Notre Dame is actively addressing the challenge of reducing carbon dioxide emissions stemming from power generation, with the goal of reducing campus carbon emissions by 50% per square foot by 2030. These initiatives fall into three categories:
- energy conservation infrastructure (investing in more efficient technology)
- behavior change programs (educating and incentivizing the campus community to save energy)
- energy decarbonization (using cleaner energy)
Energy Conservation Infrastructure
Building Upgrades: ECM I and ECM II
The multi-year Energy Conservation Measures (ECM) program continues to implement energy efficiency technology in existing campus buildings, with expected efficiencies ranging from 10-20% at each building. The technologies employed in the ECM program include efficient lighting, occupancy sensors, variable speed air handling units, direct digital controls, and improvement of the HVAC systems on campus. The first phase of this program retrofitted 25 buildings at a cost of $4 million, reducing electricity use by over 5.2 million kWh, and steam and chilled water by over 30,000 MMBTU, equating to a 4,000 MTCO2e reduction. In ECM II, to be implemented in 2011 and 2012 in 55 buildings, ECM I strategies will continue to be utilized, but efforts will also expand into new areas. These include installing LED lighting in exit signs, reducing the flow rates of fume hoods, and replacing motors and pumps with high-efficiency models. ECM II is expected to yield an annual savings of over $1 million and to reduce campus carbon dioxide emissions by 14,900 tons each year.
LED Light Standards
In September 2009, the University retrofitted 121 outdoor light standards with LED lamps, resulting in a savings of 53.16 MTCO2e savings per year. LEDs are now the campus standard for new lamp posts. Notre Dame joined the LED University program in 2008, an international community of universities working to accelerate the adoption of energy-efficient LED lighting More info
Thermostat Set-Point Program
For buildings that have digitally controlled heating and cooling, sensors maintain each room’s temperature between 70° and 75° during occupied time, but allow it to fluctuate within that range. Allowing the temperature to fluctuate rather than trying to maintain an exact temperature reduces energy use by minimizing the use of mechanical systems. Those faculty, staff and students who are not in digitally controlled buildings are asked to keep residential, office and classroom temperatures below 75° during the heating season and within the 70° to 75° range during the cooling season. Click here for Building Specific Thermostat Information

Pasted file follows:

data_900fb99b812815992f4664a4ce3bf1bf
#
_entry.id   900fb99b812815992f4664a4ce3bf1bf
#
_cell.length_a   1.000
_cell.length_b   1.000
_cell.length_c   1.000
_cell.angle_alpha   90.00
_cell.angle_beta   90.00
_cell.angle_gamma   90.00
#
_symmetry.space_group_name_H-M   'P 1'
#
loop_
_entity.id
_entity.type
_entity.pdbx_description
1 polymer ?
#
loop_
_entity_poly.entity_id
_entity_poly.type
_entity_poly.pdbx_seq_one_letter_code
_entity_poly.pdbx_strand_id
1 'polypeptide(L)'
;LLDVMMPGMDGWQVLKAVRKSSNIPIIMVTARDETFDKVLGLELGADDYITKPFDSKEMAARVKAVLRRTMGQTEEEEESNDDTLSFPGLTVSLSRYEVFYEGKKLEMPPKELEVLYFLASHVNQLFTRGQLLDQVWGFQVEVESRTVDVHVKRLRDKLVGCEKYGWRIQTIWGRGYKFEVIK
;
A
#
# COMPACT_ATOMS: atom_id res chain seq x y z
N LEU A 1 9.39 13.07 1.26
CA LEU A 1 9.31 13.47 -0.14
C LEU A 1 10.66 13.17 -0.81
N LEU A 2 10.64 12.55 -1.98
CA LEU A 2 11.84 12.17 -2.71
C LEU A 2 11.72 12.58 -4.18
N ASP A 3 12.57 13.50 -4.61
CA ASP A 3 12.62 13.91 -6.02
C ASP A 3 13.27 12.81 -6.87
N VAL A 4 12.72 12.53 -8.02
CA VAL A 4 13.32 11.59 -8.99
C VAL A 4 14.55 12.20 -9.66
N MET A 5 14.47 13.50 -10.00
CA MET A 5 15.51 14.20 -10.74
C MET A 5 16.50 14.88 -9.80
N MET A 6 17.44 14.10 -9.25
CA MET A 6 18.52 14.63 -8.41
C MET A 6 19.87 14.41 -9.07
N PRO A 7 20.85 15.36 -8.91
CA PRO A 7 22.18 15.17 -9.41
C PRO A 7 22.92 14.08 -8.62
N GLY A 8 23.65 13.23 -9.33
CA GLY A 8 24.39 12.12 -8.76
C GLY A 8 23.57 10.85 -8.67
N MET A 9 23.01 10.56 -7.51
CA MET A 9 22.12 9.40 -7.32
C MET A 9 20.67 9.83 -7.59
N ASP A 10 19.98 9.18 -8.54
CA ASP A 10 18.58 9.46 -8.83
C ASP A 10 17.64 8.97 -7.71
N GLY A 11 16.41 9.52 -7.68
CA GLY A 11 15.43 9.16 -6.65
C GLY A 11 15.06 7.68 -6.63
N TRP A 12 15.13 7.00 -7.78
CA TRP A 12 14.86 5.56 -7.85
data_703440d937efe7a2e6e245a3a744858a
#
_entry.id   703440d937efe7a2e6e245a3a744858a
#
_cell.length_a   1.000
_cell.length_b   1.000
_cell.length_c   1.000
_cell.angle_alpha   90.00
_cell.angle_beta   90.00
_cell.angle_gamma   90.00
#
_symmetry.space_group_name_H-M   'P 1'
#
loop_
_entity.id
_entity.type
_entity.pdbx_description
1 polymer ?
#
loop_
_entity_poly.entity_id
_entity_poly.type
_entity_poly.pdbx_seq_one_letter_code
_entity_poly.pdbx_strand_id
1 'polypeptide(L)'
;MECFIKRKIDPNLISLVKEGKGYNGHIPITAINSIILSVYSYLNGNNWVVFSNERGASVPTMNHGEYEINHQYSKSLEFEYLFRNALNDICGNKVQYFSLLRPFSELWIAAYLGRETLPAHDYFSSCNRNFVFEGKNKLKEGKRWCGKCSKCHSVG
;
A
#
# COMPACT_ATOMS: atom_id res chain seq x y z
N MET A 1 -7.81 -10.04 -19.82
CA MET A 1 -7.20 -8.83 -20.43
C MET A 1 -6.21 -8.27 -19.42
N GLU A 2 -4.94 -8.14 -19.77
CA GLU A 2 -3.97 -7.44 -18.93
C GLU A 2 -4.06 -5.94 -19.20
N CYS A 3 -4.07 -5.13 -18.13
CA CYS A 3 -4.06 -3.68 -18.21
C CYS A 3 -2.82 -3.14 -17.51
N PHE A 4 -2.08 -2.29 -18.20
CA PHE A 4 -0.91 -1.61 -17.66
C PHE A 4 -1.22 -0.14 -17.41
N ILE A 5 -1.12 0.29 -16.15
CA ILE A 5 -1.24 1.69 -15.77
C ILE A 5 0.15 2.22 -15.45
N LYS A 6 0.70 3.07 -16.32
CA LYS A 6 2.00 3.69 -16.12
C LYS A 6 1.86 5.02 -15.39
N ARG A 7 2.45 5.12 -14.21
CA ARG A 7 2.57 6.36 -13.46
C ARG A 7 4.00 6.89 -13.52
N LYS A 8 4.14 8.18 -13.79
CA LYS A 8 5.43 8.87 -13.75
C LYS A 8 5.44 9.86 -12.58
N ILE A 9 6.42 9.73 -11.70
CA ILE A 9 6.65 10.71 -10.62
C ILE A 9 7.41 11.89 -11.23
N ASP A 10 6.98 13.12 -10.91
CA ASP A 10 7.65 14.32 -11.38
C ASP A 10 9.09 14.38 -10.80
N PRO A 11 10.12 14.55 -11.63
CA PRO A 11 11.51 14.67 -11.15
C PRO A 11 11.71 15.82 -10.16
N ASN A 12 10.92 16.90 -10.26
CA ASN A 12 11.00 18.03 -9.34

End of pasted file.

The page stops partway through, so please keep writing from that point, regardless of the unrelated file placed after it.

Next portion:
Geddes Hall, Ryan Hall, Carole Sandner Hall and Stinson-Remick Hall have received LEED Gold Certification, which included multiple credits for energy efficiency. Other newly constructed buildings are expecting LEED certification as well. See Construction for more information
Behavior Change Programs
The greeNDiscovery program is designed to reduce Notre Dame’s carbon footprint by promoting energy efficiency in research laboratories, the most energy intensive areas on campus. More info
Sustainable Office Practices
Sustainable Office Practices is the Office of Sustainability’s workshop on how to save energy, paper, money, and time through easy steps to green your office. Email email@example.com to schedule a workshop for your department.
Annual CFL Exchange
At the beginning of the school year, students go door-to-door in the dorms and exchange over a thousand incandescent light bulbs for efficient compact fluorescents.
Dorm Energy Competition
Each year, Notre Dame’s 29 residence halls compete in one or more Dorm Energy Competitions. In the Spring of 2011, a real-time energy dashboard was installed, allowing residents to view their standings at any time.
Walsh Hall (Fall 2008)
Cavanaugh Hall (Fall 2009)
Knott Hall (Fall 2010)
Mod/God Quad (Spring 2012)
Howard Hall (Kill-a-Watt Competition, Fall 2012)
Welsh Family Hall (Energy Bowl, Fall 2012)
24 dorms were winners in the Spring 2013 Megawatt Madness competition.
College of Science – Main Building Energy Challenge
In February 2009 the College of Science kicked off a year-long energy challenge. This challenge went out to not only the faculty, staff and students of the campus science buildings, but also the Main Building. The Main Building won the Challenge, achieving 11.9% total energy savings over the College of Science’s 4.3%. Together, the two entities saved over $40,000 worth of electricity.
Over the last several years, the Notre Dame Power Plant has burned a greater percentage of natural gas versus coal, with the result that the carbon intensity of our energy has been declining. See our Metrics Page for details.
Several renewable energy projects have also been installed on campus:
- A 50kW solar panel system donated by GE on the roof of Stinson-Remick Hall, providing an estimated 55,000 kwh annually
- A 10kW flexible thin-film solar array donated by Inovateus Solar on the roof of Fitzpatrick Hall